Usually the Manna from one day would be rotten the next, but here on Shabbat it kept from Friday to Saturday. What do we learn from this miracle inside a miracle? God made the manna, why is it a big deal that God made special Manna on Friday with preservatives?

Recently I got a e-mail from a dear college friend who shared with me the recent conversation she had with her child who is about to turn four years old.

Child: Is Israel the most beautiful part of the country?
Parent: Which country?
Child: This country.
Parent: Israel is its own country. It’s a different country in the world.
Child: Is it the most beautiful country in the world?
Parent: It is a beautiful country but there is no one most beautiful country. Lots of countries are beautiful and Israel is one of them.
Child: Does the sun shine on the holy temple and make it shine?
Parent: Where did you learn about the Holy Temple?
Child: I don’t know. I just know about it in my mind. Does the sun shine on it?
Parent: Yes.  The stones are white so when it is sunny, it looks like it is shining.
Child: Is the Holy Temple where Israel makes Shabbat?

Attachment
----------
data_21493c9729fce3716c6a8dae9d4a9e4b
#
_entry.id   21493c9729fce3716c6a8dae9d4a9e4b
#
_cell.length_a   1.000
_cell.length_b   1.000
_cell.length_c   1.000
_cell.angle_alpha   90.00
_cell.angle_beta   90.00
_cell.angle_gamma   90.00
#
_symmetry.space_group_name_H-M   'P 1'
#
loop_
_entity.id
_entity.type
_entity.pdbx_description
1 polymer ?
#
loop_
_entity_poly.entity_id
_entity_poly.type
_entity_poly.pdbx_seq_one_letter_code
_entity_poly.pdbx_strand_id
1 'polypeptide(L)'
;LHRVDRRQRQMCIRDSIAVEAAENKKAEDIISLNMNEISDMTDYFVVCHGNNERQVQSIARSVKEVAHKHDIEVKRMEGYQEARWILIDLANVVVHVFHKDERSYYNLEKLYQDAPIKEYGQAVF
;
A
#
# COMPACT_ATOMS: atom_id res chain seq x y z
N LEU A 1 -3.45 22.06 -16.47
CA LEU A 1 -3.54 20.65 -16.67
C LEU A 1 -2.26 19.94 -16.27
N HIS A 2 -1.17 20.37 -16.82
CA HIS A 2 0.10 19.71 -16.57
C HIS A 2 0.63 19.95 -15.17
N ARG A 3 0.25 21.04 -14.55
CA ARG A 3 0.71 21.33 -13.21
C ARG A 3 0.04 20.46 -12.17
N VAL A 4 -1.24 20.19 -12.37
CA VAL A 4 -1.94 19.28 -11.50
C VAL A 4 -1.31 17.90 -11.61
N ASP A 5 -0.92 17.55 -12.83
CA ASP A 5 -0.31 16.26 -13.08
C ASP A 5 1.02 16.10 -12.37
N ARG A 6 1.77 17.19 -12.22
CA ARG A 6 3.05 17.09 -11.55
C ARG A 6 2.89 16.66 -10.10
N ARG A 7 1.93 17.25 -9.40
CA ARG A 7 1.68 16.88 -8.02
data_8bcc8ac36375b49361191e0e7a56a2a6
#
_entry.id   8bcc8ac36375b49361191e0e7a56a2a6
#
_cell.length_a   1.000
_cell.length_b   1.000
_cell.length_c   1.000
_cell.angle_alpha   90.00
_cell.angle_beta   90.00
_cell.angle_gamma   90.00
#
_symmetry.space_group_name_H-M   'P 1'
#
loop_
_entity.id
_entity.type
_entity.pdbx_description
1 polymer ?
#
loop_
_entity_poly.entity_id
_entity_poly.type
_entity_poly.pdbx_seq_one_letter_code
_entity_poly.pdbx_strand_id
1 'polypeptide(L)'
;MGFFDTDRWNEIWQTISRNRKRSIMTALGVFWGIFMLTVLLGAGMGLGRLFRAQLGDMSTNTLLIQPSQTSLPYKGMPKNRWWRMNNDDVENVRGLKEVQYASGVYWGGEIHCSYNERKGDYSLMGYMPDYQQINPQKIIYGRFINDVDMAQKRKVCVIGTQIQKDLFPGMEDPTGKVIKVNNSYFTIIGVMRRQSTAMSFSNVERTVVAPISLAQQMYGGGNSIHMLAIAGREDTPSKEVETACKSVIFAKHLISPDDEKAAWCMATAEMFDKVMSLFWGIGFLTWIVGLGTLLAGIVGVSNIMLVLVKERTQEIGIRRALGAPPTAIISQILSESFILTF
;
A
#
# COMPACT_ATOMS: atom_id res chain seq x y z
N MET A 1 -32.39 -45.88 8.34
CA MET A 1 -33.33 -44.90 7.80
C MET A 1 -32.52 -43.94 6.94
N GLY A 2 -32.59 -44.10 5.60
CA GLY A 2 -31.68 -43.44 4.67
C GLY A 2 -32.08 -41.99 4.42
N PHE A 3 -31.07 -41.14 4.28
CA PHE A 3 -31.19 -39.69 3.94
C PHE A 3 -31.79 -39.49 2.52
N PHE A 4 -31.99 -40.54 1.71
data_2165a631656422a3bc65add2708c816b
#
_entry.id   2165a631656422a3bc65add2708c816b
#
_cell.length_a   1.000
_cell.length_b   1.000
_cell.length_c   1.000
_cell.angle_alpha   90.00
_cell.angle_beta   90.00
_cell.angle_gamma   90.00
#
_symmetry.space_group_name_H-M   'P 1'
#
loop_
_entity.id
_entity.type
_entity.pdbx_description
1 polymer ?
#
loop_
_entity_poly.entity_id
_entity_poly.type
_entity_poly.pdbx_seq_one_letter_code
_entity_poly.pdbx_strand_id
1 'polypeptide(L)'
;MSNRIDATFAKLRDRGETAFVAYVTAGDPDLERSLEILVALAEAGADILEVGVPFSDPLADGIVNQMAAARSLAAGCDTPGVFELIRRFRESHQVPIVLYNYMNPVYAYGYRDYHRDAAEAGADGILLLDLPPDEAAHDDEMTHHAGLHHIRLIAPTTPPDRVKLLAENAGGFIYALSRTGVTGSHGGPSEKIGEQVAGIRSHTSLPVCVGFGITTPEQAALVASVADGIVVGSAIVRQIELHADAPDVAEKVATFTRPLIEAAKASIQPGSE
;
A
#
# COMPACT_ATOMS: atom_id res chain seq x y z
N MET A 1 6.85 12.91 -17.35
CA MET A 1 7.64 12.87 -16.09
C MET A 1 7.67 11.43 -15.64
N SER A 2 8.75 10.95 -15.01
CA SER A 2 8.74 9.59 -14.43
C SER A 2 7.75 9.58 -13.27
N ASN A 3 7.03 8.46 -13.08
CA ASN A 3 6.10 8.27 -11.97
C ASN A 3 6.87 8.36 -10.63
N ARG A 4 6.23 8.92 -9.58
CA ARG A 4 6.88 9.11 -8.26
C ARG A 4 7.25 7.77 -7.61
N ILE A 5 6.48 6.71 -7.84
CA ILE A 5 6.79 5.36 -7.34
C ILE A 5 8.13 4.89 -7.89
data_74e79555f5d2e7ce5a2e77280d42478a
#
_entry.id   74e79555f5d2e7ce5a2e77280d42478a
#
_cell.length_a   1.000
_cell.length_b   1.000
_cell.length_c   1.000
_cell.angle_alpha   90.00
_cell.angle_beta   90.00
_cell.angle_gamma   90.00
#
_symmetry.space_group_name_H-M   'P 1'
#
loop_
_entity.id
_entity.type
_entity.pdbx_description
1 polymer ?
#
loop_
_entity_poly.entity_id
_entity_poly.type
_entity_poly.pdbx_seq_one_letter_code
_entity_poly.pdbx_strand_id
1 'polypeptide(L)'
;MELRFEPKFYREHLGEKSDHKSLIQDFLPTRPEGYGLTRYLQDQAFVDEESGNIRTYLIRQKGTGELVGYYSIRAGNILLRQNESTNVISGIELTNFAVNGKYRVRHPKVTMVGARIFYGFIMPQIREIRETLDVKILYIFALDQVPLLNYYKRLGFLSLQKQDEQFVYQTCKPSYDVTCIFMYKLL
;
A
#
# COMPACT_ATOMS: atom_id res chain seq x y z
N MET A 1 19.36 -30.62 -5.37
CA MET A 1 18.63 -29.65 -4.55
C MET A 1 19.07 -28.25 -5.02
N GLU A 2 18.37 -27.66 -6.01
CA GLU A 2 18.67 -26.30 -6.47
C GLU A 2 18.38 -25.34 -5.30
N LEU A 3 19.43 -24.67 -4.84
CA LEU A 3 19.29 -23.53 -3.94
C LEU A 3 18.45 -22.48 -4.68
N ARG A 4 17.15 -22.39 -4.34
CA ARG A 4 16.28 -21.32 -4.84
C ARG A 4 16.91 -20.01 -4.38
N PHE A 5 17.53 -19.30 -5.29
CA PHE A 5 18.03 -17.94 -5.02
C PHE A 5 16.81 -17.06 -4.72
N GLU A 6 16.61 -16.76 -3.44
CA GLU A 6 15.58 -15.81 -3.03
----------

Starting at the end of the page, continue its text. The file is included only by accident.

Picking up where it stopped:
Parent: What do you mean, “make Shabbat”?
Child: Is the holy temple where people in Israel make their Shabbat?
Parent: Well, everyone can make Shabbat wherever they live, just like we make it at our house with the Shabbat family you invite each week.
Child: Well, where is Shabbat made in our country?
Parent: Well, Shabbat doesn’t come from a factory. It’s something each family can make on their own each week.
Child: Well, where does it come from?
Parent: (growing desperate) Well, it’s like a present from God.
Child: I know!  God lives really high up.  On top of space.  He sends the astronauts to earth with Shabbat and its a gift from God.  He gives Shabbat to us and Christmas to Christians, but they don’t get Shabbat and we don’t get Christmas.
Parent: That’s right. Each religion has its own special presents and fun times.
Child: The Shabbat family are angels from God. They bring Shabbat to us each week and they live with us and I bring them into the house.  They love coming to our house.
Parent: That’s a nice way of thinking about it.
Child: Where is the guitar for Rock star Elmo?  My sister wants to know for Elmo’s band.
 Scene.